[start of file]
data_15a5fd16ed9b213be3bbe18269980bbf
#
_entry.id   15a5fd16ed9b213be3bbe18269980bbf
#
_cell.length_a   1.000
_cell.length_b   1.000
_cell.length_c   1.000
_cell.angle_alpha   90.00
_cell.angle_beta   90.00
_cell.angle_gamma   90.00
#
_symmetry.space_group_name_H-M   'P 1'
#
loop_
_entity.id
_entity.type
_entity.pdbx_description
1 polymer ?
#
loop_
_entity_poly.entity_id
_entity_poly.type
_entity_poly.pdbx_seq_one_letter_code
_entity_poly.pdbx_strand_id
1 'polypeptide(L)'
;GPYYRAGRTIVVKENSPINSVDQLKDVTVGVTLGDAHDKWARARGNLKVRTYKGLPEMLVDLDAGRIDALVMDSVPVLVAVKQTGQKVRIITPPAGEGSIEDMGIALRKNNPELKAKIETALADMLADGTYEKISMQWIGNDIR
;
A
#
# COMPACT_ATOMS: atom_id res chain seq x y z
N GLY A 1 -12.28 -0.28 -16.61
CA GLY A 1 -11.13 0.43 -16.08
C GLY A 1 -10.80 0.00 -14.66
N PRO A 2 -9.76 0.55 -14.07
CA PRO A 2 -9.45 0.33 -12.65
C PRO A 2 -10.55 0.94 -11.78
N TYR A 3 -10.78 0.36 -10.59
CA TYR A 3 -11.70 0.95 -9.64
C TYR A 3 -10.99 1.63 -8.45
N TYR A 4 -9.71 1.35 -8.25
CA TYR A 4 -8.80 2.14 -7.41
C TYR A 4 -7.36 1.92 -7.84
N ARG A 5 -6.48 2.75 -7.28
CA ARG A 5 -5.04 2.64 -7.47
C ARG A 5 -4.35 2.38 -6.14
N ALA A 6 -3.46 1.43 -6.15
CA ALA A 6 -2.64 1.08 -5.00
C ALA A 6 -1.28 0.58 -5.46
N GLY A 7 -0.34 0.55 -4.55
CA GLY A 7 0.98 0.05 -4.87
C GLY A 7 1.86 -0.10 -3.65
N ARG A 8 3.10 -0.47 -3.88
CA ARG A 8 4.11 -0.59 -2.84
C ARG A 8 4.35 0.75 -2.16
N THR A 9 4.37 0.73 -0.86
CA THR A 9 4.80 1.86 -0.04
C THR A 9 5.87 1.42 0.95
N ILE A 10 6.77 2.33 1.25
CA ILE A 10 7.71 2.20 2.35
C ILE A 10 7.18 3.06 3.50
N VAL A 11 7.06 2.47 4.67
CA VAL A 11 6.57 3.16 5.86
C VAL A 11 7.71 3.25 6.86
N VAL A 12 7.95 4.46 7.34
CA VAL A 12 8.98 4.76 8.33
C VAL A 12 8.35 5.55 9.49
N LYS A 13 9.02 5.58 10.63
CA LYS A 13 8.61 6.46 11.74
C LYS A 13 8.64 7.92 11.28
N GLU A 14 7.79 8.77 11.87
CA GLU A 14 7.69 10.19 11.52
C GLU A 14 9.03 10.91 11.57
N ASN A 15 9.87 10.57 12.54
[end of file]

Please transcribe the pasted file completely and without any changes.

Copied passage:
data_15a5fd16ed9b213be3bbe18269980bbf
#
_entry.id   15a5fd16ed9b213be3bbe18269980bbf
#
_cell.length_a   1.000
_cell.length_b   1.000
_cell.length_c   1.000
_cell.angle_alpha   90.00
_cell.angle_beta   90.00
_cell.angle_gamma   90.00
#
_symmetry.space_group_name_H-M   'P 1'
#
loop_
_entity.id
_entity.type
_entity.pdbx_description
1 polymer ?
#
loop_
_entity_poly.entity_id
_entity_poly.type
_entity_poly.pdbx_seq_one_letter_code
_entity_poly.pdbx_strand_id
1 'polypeptide(L)'
;GPYYRAGRTIVVKENSPINSVDQLKDVTVGVTLGDAHDKWARARGNLKVRTYKGLPEMLVDLDAGRIDALVMDSVPVLVAVKQTGQKVRIITPPAGEGSIEDMGIALRKNNPELKAKIETALADMLADGTYEKISMQWIGNDIR
;
A
#
# COMPACT_ATOMS: atom_id res chain seq x y z
N GLY A 1 -12.28 -0.28 -16.61
CA GLY A 1 -11.13 0.43 -16.08
C GLY A 1 -10.80 0.00 -14.66
N PRO A 2 -9.76 0.55 -14.07
CA PRO A 2 -9.45 0.33 -12.65
C PRO A 2 -10.55 0.94 -11.78
N TYR A 3 -10.78 0.36 -10.59
CA TYR A 3 -11.70 0.95 -9.64
C TYR A 3 -10.99 1.63 -8.45
N TYR A 4 -9.71 1.35 -8.25
CA TYR A 4 -8.80 2.14 -7.41
C TYR A 4 -7.36 1.92 -7.84
N ARG A 5 -6.48 2.75 -7.28
CA ARG A 5 -5.04 2.64 -7.47
C ARG A 5 -4.35 2.38 -6.14
N ALA A 6 -3.46 1.43 -6.15
CA ALA A 6 -2.64 1.08 -5.00
C ALA A 6 -1.28 0.58 -5.46
N GLY A 7 -0.34 0.55 -4.55
CA GLY A 7 0.98 0.05 -4.87
C GLY A 7 1.86 -0.10 -3.65
N ARG A 8 3.10 -0.47 -3.88
CA ARG A 8 4.11 -0.59 -2.84
C ARG A 8 4.35 0.75 -2.16
N THR A 9 4.37 0.73 -0.86
CA THR A 9 4.80 1.86 -0.04
C THR A 9 5.87 1.42 0.95
N ILE A 10 6.77 2.33 1.25
CA ILE A 10 7.71 2.20 2.35
C ILE A 10 7.18 3.06 3.50
N VAL A 11 7.06 2.47 4.67
CA VAL A 11 6.57 3.16 5.86
C VAL A 11 7.71 3.25 6.86
N VAL A 12 7.95 4.46 7.34
CA VAL A 12 8.98 4.76 8.33
C VAL A 12 8.35 5.55 9.49
N LYS A 13 9.02 5.58 10.63
CA LYS A 13 8.61 6.46 11.74
C LYS A 13 8.64 7.92 11.28
N GLU A 14 7.79 8.77 11.87
CA GLU A 14 7.69 10.19 11.52
C GLU A 14 9.03 10.91 11.57
N ASN A 15 9.87 10.57 12.54